The Donald finally caught a break in Paris, basking in rare Franco-American bonhomie as he joined the new president of France for Bastille Day, this year to celebrate the 100th anniversary of the American arrival on the battlefields of World War I.
A contingent of American troops was even chosen to lead the parade down the Champs-Elysees. Not even a president can resist a parade, especially a military parade with marching bands and serried ranks of fighting men. On Thursday, President Emmanuel Macron of France did not try.
Neither did Donald Trump, once a schoolboy at a military academy. Regimental flags floating on a peaceful breeze, despised as nationalist symbols to some, are but reminders to all that "greater love hath no man than this," in the words of Christ, "that a man lay down his life for his friends."
Few national leaders have traded such fierce hostility over so short a time than Messrs. Trump and Macron. When the two men met for the first time at a NATO summit two months ago, Mr. Macron seemed to avoid a Trump embrace, moving out of the way to greet other leaders first, a snub much remarked on.
When Mr. Trump announced that he would withdraw the United States from the Paris climate-change agreement, brokered in Paris, he employed a particularly sharp verbal elbow: "I was elected to represent the citizens of Pittsburgh, not Paris." President Macron then released a video, in English, inviting U.S. scientists to live in exile in France, with a parody of the Trump campaign slogan, "Make Our Planet Great Again."
This was forgotten this week in Paris, with both men eager to overlook past slights and snubs to get on with what binds the two fractious allies. "It is high time to finish with the juvenile rivalry of handshakes," the influential Paris daily Le Monde had warned Mr. Macron not long ago. The French president "may have copied the American president's monopoly on being unpredictable ... but [he wants] to become the European leader of the international political scene, and to achieve this he'll have to go beyond images and symbols."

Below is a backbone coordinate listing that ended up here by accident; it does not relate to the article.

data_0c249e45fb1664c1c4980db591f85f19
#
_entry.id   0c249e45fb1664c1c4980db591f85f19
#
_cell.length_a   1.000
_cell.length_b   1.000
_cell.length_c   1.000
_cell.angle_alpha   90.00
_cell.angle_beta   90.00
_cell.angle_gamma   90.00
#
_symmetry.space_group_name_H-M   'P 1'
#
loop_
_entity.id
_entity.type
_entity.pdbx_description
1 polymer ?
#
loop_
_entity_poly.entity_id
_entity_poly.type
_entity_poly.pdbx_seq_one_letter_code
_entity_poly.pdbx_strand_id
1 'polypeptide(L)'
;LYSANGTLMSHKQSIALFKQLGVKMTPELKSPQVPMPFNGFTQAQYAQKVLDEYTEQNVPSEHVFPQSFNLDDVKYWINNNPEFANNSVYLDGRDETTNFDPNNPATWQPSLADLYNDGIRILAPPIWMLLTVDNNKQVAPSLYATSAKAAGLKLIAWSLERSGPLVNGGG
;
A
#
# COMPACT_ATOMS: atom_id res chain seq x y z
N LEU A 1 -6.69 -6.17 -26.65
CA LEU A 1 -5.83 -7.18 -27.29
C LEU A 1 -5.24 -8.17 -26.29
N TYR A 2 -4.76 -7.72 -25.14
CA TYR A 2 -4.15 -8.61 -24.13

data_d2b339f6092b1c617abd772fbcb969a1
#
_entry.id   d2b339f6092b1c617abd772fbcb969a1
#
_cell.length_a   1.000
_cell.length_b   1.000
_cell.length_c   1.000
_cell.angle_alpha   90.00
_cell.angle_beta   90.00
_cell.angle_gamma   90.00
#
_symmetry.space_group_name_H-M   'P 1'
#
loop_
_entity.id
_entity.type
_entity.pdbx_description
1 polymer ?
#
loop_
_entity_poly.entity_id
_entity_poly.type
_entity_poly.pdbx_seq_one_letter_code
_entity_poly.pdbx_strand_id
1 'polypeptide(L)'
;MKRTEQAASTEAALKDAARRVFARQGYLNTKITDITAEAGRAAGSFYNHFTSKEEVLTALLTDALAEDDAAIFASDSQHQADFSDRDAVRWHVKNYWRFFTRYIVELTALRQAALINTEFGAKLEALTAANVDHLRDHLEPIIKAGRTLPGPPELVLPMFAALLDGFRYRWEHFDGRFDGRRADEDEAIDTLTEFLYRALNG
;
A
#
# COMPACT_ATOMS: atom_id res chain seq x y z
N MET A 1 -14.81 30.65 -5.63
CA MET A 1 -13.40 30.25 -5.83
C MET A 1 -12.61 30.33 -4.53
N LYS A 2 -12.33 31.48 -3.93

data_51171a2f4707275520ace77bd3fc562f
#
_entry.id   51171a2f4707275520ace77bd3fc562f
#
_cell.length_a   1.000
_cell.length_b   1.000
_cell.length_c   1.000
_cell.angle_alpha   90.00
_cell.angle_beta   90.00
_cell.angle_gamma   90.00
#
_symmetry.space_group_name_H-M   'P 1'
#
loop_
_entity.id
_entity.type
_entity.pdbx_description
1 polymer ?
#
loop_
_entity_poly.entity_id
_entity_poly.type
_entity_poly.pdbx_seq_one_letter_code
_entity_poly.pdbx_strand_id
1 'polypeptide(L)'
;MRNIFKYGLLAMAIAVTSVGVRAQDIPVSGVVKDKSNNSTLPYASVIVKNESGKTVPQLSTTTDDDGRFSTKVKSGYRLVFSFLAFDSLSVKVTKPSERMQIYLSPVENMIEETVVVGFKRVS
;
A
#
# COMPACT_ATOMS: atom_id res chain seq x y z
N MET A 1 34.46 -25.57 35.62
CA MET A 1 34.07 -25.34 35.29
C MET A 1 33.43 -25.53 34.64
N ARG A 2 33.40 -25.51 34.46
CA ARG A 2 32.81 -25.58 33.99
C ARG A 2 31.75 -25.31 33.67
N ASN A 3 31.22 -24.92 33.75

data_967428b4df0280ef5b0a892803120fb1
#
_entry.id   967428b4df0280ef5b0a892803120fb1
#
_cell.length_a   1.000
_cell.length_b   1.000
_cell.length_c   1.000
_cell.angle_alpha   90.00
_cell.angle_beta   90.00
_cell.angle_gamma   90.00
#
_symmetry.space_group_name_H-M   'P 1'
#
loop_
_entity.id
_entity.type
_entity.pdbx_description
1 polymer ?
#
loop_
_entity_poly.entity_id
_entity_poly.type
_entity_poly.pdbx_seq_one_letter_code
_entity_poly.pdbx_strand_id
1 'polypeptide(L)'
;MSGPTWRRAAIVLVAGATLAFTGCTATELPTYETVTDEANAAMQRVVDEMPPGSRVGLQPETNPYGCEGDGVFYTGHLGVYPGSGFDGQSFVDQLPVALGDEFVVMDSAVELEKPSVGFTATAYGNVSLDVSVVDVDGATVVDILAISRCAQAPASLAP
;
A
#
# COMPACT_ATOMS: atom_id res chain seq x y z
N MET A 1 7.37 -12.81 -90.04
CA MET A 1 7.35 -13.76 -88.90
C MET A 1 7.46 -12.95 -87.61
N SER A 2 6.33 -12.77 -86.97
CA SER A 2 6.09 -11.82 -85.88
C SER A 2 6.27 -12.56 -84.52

Bastille Day, after all, commemorates the storming of the Bastille in 1789, inspired by the example of the American Revolution. Not bad as either image or symbol. The day is a happy symbol for President Trump, too, to restore sheen to America's transatlantic ties and to renew the Franco-American friendship which has survived harsh words and sometimes bitter misunderstandings.
Mr. Macron, who has clashed with Mr. Trump on climate change, immigration and other issues, invited the president and the first lady only last week to Paris for Bastille Day. "What our countries share," Mr. Macron said, "is stronger [than our differences], given our peoples and our histories and our values as well."
The 100th anniversary celebrations are particularly poignant reminders of Franco-American friendship when it was backs-to-the-wall time. America arrived late to the war, as it always does, and just in time, as it always is. The Germans had ordered an advance on Marigny through Belleau Wood, and the newly arrived U.S. Marines were ordered by the French to dig defensive trenches in the rear.
The American general countermanded the order, telling the Marines to "hold where you are." The Marines dug positions in the dirt with their bayonets, taking prone firing positions, and waited with bayonets fixed. When the Germans, advancing through a grain field, got within a hundred yards the Marines opened ferocious rifle fire, mowing down the ranks of the Bosch until the few survivors fled into the woods.
Much of the lore of the Marine Corps grew from Belleau Wood. Having suffered heavy casualties, the Germans dug in on the road to Paris and the Marines were urged by the French to retreat with them to safety in the rear. It was there that Capt. Lloyd W. Williams of the 5th Marines retorted, "Retreat? Hell, we just got here." It was at Belleau Wood that Sgt. Daniel Daly, twice awarded the Medal of Honor in previous wars, famously led his company against the Germans with the cry: "Come on, you sons of bitches, do you want to live forever?"
A German officer recalled later that "the Marines do not understand this 'live and let live' attitude by the French, they simply wanted to kill Germans." Said a French officer at the time, "the Americans were irrepressible! They climbed like cats into the highest trees to 'kill the Bosch' and began to fire into enemy sentries or on the German platoons running between the first and second line of trenches."
Paris was saved, and the Marines have been popular heroes in France since the Germans called them "the devil dogs of Belleau Wood". Bastille Day is sometimes nice for Americans, too. You could ask the Donald.